How big does a natural habitat need to be in order to be worthy of conservation? That’s a question a weekend article in The Globe and Mail investigated, citing the expertise of two U of G researchers.
The article examined the debate about whether conservation efforts should be concentrated in large tracts of land such as provincial and national parks, or whether they should include many smalls parcels of land, such as commercial properties.
Prof. Faisal Moola from U of G’s Department of Geography, Environment and Geomatics said he supported creating networks of green space that involved individual lots that connect to larger natural spaces and corridors.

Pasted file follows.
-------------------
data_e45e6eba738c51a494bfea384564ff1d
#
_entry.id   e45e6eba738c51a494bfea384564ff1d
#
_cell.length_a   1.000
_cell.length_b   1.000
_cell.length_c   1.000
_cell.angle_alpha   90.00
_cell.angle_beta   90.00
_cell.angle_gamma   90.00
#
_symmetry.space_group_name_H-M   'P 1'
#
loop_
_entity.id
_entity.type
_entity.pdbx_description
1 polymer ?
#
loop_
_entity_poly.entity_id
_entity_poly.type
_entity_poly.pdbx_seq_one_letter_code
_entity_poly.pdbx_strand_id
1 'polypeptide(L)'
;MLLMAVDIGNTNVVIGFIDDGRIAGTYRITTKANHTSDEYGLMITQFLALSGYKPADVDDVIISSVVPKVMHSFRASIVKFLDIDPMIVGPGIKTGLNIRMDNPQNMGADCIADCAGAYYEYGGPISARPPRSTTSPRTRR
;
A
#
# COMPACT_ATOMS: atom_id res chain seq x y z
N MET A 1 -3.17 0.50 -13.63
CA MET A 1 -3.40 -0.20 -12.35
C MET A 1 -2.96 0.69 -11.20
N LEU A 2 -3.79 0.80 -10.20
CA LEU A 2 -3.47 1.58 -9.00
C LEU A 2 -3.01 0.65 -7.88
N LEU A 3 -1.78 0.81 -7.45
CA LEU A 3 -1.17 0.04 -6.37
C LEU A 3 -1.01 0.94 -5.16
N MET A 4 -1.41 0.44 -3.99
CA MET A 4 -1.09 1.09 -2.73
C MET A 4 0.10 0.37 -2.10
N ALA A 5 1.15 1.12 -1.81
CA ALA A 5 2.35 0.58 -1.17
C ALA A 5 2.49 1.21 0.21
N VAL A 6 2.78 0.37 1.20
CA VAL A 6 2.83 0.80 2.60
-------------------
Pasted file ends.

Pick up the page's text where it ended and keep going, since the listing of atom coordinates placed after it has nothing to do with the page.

Moola is an ecologist who studies conservation leadership and policy. Before joining U of G, he worked for the David Suzuki Foundation, where he was the director general for Ontario and Northern Canada.
Prof. Andrew MacDougall of the Department of Integrative Biology commented on the concept of paying farmers to repurpose parts of their land into meadows to put it to work for the ecosystem. MacDougall has measured the impact of the program on the landscape and said that the practice can have a huge effect by restoring habitat for a relatively low cost.
MacDougall studies how humans affect plant, animal and fish diversity, as well as how they affect the functioning of environmental systems around the planet.